Lupfen (card game)

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Lupfen is a card game for 3–6 players that is played mainly in Vorarlberg and Allgäu and mostly for money. The rules vary slightly in their details depending on the region, but the basic rules are identical in every variation.


The game is similar in many ways to the game Typing , which was already known in the 19th century and which is described in Meyer's Lexicon of 1905 as follows: Typing (Dreiblatt, Zwicken), a card game of chance very popular in Germany. It is played with 3–6 people with 32 hands, with even more participants with 52 hands. The dealer places 3 tribe tokens, gives each player 3 hands to 1 and then throws up a trump hand. If only the trunk is in place, all players have to "call" and whoever does not get a trick pays bête (whatever is in the pot). As soon as bête stands, the player who does not count on a trick may pass; but if someone has good cards he says: "I'll go with you" or "taps" the table with your finger. For each stitch you get the third part of the standing sentence. You have to use color or trump.


It is usually played with a simple German (or Bavarian) hand (acorn, scoop, bells, heart), of which only ace, 10, king, upper and lower (including the order of the card values) are used - a total of 20 Cards. The cards are shuffled and each player is dealt one card in turn, until each player has 3 cards in hand.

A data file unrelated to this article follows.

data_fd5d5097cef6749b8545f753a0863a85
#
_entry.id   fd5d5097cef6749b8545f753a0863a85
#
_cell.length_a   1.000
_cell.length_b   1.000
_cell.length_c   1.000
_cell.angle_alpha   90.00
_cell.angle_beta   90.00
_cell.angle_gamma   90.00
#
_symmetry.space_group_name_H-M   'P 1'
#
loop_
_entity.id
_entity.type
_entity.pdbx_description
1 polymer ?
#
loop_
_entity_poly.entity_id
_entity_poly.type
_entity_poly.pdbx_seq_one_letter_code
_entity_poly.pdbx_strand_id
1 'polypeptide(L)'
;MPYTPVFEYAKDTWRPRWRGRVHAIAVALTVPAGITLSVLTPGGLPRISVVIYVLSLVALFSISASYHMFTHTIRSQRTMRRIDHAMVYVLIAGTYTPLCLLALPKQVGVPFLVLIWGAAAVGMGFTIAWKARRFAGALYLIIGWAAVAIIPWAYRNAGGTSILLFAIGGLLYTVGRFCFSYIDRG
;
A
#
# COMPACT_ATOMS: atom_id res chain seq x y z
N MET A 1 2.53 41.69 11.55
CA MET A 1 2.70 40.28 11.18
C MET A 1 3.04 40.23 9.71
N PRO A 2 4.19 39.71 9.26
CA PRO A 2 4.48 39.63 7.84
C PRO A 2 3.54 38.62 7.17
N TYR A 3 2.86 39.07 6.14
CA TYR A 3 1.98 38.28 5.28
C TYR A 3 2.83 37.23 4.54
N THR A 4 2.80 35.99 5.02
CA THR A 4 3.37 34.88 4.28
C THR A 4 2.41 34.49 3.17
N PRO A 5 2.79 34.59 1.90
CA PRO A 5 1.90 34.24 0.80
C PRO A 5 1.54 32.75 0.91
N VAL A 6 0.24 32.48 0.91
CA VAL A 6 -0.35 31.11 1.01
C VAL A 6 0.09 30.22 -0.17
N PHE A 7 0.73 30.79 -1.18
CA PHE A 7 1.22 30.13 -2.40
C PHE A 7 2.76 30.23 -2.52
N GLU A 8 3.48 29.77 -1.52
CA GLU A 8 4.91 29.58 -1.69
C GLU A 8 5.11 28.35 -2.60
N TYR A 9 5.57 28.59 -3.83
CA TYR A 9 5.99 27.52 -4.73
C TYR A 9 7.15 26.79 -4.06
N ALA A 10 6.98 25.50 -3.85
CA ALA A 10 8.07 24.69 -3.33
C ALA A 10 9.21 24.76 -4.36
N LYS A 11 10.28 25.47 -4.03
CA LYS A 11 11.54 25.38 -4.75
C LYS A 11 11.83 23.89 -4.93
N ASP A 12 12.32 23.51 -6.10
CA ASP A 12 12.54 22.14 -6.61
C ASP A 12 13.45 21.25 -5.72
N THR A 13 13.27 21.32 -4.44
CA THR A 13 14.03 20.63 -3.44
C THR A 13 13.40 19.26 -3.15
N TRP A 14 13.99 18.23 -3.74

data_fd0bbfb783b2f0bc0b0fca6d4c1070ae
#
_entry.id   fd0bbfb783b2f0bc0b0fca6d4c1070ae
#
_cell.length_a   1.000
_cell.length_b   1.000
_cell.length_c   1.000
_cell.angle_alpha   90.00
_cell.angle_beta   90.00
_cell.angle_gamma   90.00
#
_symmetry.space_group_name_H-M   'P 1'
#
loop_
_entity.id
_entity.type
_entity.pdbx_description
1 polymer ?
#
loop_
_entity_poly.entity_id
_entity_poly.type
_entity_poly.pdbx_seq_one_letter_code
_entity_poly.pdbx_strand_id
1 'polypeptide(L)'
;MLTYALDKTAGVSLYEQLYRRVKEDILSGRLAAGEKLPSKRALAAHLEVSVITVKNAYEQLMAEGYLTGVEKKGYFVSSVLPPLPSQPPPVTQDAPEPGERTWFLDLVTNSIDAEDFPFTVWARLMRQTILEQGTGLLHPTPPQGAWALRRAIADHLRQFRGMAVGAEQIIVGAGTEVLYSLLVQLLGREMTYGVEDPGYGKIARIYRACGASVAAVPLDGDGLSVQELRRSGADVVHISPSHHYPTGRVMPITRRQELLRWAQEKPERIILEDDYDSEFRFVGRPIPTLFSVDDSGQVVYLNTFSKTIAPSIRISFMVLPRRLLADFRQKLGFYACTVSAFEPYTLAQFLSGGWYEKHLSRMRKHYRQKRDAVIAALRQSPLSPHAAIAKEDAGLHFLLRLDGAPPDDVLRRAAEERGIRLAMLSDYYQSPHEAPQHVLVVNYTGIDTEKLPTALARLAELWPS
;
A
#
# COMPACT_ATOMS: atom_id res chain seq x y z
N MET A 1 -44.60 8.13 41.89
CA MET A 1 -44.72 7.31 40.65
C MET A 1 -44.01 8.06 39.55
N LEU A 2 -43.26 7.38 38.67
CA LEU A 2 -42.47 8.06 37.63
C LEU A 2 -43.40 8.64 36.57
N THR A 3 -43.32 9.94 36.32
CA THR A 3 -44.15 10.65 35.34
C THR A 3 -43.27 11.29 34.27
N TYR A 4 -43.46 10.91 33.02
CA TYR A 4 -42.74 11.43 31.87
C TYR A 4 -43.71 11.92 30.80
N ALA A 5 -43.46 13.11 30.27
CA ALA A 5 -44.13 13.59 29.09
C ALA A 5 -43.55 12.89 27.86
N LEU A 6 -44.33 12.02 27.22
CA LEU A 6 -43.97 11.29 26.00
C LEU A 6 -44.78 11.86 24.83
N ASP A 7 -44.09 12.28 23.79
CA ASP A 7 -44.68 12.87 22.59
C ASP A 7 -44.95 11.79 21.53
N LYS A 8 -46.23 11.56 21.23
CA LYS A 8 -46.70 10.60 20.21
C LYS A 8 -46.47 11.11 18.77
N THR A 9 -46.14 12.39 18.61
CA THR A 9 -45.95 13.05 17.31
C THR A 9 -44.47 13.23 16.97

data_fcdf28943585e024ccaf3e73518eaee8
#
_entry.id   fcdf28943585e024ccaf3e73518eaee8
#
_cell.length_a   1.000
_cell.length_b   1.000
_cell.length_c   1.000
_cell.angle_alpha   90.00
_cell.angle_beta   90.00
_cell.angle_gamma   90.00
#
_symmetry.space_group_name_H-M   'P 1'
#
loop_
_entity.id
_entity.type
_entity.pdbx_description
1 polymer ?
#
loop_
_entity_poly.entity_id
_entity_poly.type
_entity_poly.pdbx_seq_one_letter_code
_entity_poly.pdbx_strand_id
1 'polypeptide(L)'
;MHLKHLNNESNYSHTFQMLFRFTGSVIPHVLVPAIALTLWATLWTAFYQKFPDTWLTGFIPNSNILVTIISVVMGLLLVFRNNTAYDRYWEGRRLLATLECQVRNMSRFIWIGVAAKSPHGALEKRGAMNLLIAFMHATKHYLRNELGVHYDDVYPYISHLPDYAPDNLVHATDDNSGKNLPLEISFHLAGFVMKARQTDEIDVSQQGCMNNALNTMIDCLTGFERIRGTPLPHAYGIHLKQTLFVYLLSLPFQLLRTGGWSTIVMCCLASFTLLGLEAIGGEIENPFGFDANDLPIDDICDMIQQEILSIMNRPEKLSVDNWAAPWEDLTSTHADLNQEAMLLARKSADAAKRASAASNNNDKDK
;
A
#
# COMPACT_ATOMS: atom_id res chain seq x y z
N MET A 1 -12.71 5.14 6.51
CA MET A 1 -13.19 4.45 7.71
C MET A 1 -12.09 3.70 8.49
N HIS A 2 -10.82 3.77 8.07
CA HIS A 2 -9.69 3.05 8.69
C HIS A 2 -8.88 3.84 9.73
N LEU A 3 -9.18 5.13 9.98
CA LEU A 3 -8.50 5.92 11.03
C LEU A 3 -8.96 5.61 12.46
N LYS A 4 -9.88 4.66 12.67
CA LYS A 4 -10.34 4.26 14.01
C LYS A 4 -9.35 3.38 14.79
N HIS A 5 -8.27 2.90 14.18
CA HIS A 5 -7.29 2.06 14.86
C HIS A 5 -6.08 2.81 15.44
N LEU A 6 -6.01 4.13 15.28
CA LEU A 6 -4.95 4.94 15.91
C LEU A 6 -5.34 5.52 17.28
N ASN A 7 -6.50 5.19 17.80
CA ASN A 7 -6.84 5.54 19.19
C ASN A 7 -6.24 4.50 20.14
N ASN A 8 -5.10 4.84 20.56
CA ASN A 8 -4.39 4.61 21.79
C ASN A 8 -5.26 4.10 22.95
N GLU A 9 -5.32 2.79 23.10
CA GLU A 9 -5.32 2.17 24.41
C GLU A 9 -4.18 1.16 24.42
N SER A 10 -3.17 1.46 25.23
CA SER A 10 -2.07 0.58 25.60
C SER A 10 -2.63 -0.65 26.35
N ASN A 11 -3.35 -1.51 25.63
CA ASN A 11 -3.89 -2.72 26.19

Compulsory round

The first round (either at the beginning of the game or when the pot (cash register) has been emptied) is always a compulsory round. H. all players have to play. Each player places a previously agreed stake in the so-called "pot" - a container that is placed in the middle of the table. The top card of the remaining pile is turned up and shows the trump suit. The player to the dealer's left comes out. The rule is that the first color played must be indicated. If the player has no card of this suit in hand, he MUST play a trump. If he has no trump either, he usually discards his lowest card, since a trick is not possible without specifying the suit or a trump.

Once the compulsory round has been played, the tricks are checked. Any player who has not taken a trick has to pay the contents of the pot (he puts the money in the pot). If every player has taken a trick (only possible with 3 players), a compulsory round is played again. This is repeated until at least 1 player does not take a trick.


In this round, after the cards have been dealt, the top card of the pile is not revealed, but the players now decide in turn whether they want to do this. If a player has good cards in his hand and believes he can take one or more tricks with them, he turns over the top card of the pile (he “lifts”). The exposed card is again trump . All other players now decide whether to take on the challenge and play along. The player announces this by shouting “with!”.


The player who “lifted” and the players who called “with!” Now play for the pot. You get a third of the pot per trick (3 cards → 3 possible tricks). If a player revealed or played, but did not take a trick, he has to pay the contents of the pot as in the compulsory round. The lead round is repeated until the pot is empty.